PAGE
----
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Pompey: A Novel Paperback – 7 Nov 2013
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"He has done for Portsmouth (Portsmouth, for heaven's sake) what Baudelaire did for Paris, Joyce for Dublin and Paul Bowles for Tangier… One of the very best and most absurdly underrated novels of the nineties." (Stephen Fry)
"Disgusting and brilliant – should earn Meades justifiable comparison to Joyce, Celine, Pynchon." (Paul Spike Vogue)
"There is no doubt that Pompey is the product of a brilliant mind: one would not, however, wish to dine with its author." (Nick Hornby Times Literary Supplement)
"The English novel needs its senses to be violently deranged, and this piledriver of a book…might just provide a kick-start." (Elizabeth Young Independent on Sunday)
A paperback reissue of one of the most viciously brilliant 20th century British novels…See all Product description
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Spanning some 40 years in the lives of it's protaganists, Meades travels from back street abortionists to glorious redemtion as he narrates the story of the 'Firework makers' children; The offspring of one Guy Vallender part owner with his brother in a fireworks business based in the eponymous city of the title.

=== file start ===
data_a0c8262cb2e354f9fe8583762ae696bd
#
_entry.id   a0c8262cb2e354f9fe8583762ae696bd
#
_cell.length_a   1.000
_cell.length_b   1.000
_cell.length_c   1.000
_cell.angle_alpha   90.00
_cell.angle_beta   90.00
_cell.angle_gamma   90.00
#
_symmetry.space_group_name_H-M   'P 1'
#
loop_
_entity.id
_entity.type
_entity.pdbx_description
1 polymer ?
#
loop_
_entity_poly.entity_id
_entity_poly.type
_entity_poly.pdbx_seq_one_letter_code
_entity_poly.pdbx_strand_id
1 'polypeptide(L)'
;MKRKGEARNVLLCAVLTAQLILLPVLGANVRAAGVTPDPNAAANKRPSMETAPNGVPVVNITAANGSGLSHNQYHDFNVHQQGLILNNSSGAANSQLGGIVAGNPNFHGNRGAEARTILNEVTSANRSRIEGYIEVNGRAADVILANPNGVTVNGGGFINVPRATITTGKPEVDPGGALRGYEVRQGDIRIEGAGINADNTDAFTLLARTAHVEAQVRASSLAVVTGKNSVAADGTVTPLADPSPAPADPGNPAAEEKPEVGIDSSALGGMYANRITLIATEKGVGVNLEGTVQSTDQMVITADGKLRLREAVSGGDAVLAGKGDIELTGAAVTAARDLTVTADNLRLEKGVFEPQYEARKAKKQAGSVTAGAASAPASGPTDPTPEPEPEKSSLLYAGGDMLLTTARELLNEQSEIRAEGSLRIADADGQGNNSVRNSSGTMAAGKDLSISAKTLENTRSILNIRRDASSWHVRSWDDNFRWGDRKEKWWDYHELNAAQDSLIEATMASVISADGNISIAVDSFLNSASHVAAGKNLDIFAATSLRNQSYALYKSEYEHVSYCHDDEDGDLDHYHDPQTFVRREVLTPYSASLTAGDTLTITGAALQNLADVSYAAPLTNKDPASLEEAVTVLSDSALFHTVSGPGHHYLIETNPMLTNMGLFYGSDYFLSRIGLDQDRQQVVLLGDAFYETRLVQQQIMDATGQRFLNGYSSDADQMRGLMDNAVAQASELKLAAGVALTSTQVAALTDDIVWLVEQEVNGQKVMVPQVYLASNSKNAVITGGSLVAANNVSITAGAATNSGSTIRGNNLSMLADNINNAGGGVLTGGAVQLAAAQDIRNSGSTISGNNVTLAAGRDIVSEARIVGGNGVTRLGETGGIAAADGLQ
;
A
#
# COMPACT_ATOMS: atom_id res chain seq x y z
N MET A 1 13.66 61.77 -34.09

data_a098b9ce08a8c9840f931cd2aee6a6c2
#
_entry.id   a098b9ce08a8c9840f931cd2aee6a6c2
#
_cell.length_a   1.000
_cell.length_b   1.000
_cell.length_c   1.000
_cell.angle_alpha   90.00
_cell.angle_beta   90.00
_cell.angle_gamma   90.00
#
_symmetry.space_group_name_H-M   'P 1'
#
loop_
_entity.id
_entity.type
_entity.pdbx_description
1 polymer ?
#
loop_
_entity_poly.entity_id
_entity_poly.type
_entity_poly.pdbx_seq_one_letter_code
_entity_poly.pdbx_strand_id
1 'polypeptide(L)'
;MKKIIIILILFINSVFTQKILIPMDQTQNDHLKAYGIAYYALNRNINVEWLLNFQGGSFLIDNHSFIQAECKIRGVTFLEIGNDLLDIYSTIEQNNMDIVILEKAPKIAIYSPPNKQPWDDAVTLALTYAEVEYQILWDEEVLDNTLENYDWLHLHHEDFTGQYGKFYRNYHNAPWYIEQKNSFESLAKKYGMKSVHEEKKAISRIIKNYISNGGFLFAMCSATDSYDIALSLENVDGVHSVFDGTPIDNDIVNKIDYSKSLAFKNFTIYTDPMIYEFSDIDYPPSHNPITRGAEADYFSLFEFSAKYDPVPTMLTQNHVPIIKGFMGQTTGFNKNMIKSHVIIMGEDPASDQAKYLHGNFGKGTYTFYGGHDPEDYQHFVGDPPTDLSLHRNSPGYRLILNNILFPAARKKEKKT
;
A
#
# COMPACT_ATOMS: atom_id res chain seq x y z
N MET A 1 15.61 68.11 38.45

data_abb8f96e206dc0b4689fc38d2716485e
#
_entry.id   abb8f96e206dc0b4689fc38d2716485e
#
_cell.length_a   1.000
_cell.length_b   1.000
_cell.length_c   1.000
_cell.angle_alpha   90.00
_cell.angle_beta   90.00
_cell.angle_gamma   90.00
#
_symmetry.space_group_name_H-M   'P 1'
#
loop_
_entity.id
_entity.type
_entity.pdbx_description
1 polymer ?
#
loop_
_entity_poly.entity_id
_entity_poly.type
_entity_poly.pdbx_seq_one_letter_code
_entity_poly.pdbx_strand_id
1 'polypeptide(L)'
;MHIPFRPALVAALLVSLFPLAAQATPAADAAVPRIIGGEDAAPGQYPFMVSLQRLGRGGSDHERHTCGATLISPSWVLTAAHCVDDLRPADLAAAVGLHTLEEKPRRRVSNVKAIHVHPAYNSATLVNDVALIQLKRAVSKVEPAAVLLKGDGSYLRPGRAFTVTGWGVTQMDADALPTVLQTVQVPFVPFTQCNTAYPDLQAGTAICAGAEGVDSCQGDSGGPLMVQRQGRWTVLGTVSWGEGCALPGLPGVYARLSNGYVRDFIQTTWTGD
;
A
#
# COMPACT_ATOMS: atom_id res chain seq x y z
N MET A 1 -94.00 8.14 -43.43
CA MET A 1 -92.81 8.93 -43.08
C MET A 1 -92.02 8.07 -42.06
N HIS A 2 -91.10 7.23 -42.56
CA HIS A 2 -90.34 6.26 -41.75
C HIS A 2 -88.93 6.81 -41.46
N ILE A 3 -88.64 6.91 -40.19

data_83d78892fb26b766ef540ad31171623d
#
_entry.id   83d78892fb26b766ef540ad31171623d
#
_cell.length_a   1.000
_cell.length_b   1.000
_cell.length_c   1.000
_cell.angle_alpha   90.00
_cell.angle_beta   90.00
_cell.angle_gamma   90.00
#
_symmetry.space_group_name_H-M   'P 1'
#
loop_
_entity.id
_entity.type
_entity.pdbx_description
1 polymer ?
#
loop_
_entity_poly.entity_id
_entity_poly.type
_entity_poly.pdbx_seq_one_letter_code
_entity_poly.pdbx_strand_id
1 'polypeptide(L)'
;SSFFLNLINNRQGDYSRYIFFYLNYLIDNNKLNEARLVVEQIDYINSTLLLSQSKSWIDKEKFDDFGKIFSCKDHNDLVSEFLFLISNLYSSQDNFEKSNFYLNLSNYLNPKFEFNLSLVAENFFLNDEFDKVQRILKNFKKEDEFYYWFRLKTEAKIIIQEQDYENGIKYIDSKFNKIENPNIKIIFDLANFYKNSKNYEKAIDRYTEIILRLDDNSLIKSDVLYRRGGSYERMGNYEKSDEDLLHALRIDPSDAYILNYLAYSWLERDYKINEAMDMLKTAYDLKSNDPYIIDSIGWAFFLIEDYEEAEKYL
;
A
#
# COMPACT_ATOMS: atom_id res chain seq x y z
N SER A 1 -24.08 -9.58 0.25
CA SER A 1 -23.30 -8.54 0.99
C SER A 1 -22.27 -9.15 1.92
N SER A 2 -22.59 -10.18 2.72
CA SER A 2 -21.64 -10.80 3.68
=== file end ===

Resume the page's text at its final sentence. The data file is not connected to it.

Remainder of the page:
However, do not be mislead into thinking that this is one for the beach or that it is some kind of weighty rags-to-riches tome. It is a book that demands to be read and re-read many times. It has more invention in language and style; more ideas, scenes and plot that can comfortably be discussed here. Every page and chapter is a literary joy.
But... It will leave you, as Meades himself points out, needing to wash your hands once you finish it. For a while it will sit on your bookshelf like a leper, untouchable until you can steal yourself for another dip into the murk. It is not a dirty novel and filth is undoubtedtly the wrong word, too. It simply reeks of the unspeakable, the unimaginable, the unsayable. The Vallender's family secrets are like those of every family, just more so and more indescribably so.
Comical, convoluted and breathtaking and not for the faint of heart... Adjectives have not yet been invented to do justice to this novel. Perhaps i might suggest Meadesian?
There's a bit about Magritte (at least I think it was Magritte); here are two quotes: "It's a clever Belgian who knows his father"; "... the job of the stuff in bottles [perfume] is to socialise the elemental reek which frightens man with its evidence of the generic potency of women." All the other quotes I isolated for inclusion here proved to be too obscene. But funny. Oh yes, Meades does funny. He does it bleakly, rollickingly, obscenely, scurrilously, violently and with added jouissance. He does it, in fact, unforgettably well.
Well, I've read the thing and I'm still not sure what it's about what its about or why. I have some theories and maybe by the time I've read the book again I might be in a fit state to pontificate. At the moment I am exhausted. All I know is that it is very, very funny in a coolly clever and lucidly devastating way. Want to read it? You definitely should.
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